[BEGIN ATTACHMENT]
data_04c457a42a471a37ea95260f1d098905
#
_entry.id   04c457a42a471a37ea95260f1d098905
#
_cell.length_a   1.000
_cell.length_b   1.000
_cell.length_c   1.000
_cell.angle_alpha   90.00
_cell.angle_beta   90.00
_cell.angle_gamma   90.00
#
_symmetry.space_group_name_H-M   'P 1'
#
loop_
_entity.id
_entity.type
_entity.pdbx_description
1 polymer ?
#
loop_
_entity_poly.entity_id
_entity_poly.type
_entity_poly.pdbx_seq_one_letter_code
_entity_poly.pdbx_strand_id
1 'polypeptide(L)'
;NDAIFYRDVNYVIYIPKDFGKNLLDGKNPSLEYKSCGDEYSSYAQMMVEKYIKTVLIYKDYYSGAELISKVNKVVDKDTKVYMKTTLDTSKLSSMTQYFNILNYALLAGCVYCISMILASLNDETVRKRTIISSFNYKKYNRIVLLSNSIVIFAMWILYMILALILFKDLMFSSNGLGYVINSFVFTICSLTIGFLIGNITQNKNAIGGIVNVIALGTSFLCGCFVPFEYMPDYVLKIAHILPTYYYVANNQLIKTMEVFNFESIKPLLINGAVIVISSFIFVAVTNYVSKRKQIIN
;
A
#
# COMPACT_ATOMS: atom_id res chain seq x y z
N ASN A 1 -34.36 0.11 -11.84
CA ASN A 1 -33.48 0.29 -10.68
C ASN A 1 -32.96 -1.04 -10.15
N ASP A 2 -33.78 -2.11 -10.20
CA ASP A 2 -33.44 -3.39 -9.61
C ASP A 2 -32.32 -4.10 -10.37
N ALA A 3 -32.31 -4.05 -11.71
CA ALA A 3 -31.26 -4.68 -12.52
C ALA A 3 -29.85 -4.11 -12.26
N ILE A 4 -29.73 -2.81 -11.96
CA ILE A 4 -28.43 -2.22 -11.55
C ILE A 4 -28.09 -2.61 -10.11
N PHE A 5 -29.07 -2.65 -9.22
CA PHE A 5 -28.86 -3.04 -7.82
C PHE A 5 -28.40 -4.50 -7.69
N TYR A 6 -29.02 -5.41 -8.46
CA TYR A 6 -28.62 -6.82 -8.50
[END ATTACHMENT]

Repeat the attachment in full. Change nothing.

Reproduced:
data_04c457a42a471a37ea95260f1d098905
#
_entry.id   04c457a42a471a37ea95260f1d098905
#
_cell.length_a   1.000
_cell.length_b   1.000
_cell.length_c   1.000
_cell.angle_alpha   90.00
_cell.angle_beta   90.00
_cell.angle_gamma   90.00
#
_symmetry.space_group_name_H-M   'P 1'
#
loop_
_entity.id
_entity.type
_entity.pdbx_description
1 polymer ?
#
loop_
_entity_poly.entity_id
_entity_poly.type
_entity_poly.pdbx_seq_one_letter_code
_entity_poly.pdbx_strand_id
1 'polypeptide(L)'
;NDAIFYRDVNYVIYIPKDFGKNLLDGKNPSLEYKSCGDEYSSYAQMMVEKYIKTVLIYKDYYSGAELISKVNKVVDKDTKVYMKTTLDTSKLSSMTQYFNILNYALLAGCVYCISMILASLNDETVRKRTIISSFNYKKYNRIVLLSNSIVIFAMWILYMILALILFKDLMFSSNGLGYVINSFVFTICSLTIGFLIGNITQNKNAIGGIVNVIALGTSFLCGCFVPFEYMPDYVLKIAHILPTYYYVANNQLIKTMEVFNFESIKPLLINGAVIVISSFIFVAVTNYVSKRKQIIN
;
A
#
# COMPACT_ATOMS: atom_id res chain seq x y z
N ASN A 1 -34.36 0.11 -11.84
CA ASN A 1 -33.48 0.29 -10.68
C ASN A 1 -32.96 -1.04 -10.15
N ASP A 2 -33.78 -2.11 -10.20
CA ASP A 2 -33.44 -3.39 -9.61
C ASP A 2 -32.32 -4.10 -10.37
N ALA A 3 -32.31 -4.05 -11.71
CA ALA A 3 -31.26 -4.68 -12.52
C ALA A 3 -29.85 -4.11 -12.26
N ILE A 4 -29.73 -2.81 -11.96
CA ILE A 4 -28.43 -2.22 -11.55
C ILE A 4 -28.09 -2.61 -10.11
N PHE A 5 -29.07 -2.65 -9.22
CA PHE A 5 -28.86 -3.04 -7.82
C PHE A 5 -28.40 -4.50 -7.69
N TYR A 6 -29.02 -5.41 -8.46
CA TYR A 6 -28.62 -6.82 -8.50